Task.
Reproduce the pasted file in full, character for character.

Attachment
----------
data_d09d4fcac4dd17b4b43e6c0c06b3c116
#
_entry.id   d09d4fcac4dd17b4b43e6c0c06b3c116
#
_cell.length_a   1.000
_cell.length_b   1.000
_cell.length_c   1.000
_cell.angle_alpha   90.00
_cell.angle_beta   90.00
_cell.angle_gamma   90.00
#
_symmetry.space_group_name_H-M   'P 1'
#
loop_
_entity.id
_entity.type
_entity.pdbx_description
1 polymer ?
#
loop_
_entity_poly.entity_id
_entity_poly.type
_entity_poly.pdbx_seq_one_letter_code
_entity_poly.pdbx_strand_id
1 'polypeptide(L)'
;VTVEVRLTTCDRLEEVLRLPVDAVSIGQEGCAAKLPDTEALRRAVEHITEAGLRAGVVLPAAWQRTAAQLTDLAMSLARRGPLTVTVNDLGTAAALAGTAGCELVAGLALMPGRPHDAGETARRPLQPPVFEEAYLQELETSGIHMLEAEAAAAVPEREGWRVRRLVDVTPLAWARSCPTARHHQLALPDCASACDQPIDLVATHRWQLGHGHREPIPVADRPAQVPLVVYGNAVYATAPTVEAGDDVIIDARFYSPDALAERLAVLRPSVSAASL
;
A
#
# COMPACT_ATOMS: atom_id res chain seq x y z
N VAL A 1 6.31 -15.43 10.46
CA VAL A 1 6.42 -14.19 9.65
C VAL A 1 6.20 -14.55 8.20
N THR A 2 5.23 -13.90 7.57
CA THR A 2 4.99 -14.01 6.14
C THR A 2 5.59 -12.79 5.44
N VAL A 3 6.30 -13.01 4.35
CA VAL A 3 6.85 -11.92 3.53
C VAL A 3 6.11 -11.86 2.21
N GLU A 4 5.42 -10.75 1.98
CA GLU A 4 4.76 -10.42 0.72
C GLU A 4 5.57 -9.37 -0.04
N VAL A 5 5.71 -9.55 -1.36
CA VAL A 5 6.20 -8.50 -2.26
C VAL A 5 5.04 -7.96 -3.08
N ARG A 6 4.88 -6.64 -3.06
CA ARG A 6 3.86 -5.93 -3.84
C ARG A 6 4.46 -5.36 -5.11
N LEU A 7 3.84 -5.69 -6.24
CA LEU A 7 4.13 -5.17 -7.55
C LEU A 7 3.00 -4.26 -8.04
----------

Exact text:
data_d09d4fcac4dd17b4b43e6c0c06b3c116
#
_entry.id   d09d4fcac4dd17b4b43e6c0c06b3c116
#
_cell.length_a   1.000
_cell.length_b   1.000
_cell.length_c   1.000
_cell.angle_alpha   90.00
_cell.angle_beta   90.00
_cell.angle_gamma   90.00
#
_symmetry.space_group_name_H-M   'P 1'
#
loop_
_entity.id
_entity.type
_entity.pdbx_description
1 polymer ?
#
loop_
_entity_poly.entity_id
_entity_poly.type
_entity_poly.pdbx_seq_one_letter_code
_entity_poly.pdbx_strand_id
1 'polypeptide(L)'
;VTVEVRLTTCDRLEEVLRLPVDAVSIGQEGCAAKLPDTEALRRAVEHITEAGLRAGVVLPAAWQRTAAQLTDLAMSLARRGPLTVTVNDLGTAAALAGTAGCELVAGLALMPGRPHDAGETARRPLQPPVFEEAYLQELETSGIHMLEAEAAAAVPEREGWRVRRLVDVTPLAWARSCPTARHHQLALPDCASACDQPIDLVATHRWQLGHGHREPIPVADRPAQVPLVVYGNAVYATAPTVEAGDDVIIDARFYSPDALAERLAVLRPSVSAASL
;
A
#
# COMPACT_ATOMS: atom_id res chain seq x y z
N VAL A 1 6.31 -15.43 10.46
CA VAL A 1 6.42 -14.19 9.65
C VAL A 1 6.20 -14.55 8.20
N THR A 2 5.23 -13.90 7.57
CA THR A 2 4.99 -14.01 6.14
C THR A 2 5.59 -12.79 5.44
N VAL A 3 6.30 -13.01 4.35
CA VAL A 3 6.85 -11.92 3.53
C VAL A 3 6.11 -11.86 2.21
N GLU A 4 5.42 -10.75 1.98
CA GLU A 4 4.76 -10.42 0.72
C GLU A 4 5.57 -9.37 -0.04
N VAL A 5 5.71 -9.55 -1.36
CA VAL A 5 6.20 -8.50 -2.26
C VAL A 5 5.04 -7.96 -3.08
N ARG A 6 4.88 -6.64 -3.06
CA ARG A 6 3.86 -5.93 -3.84
C ARG A 6 4.46 -5.36 -5.11
N LEU A 7 3.84 -5.69 -6.24
CA LEU A 7 4.13 -5.17 -7.55
C LEU A 7 3.00 -4.26 -8.04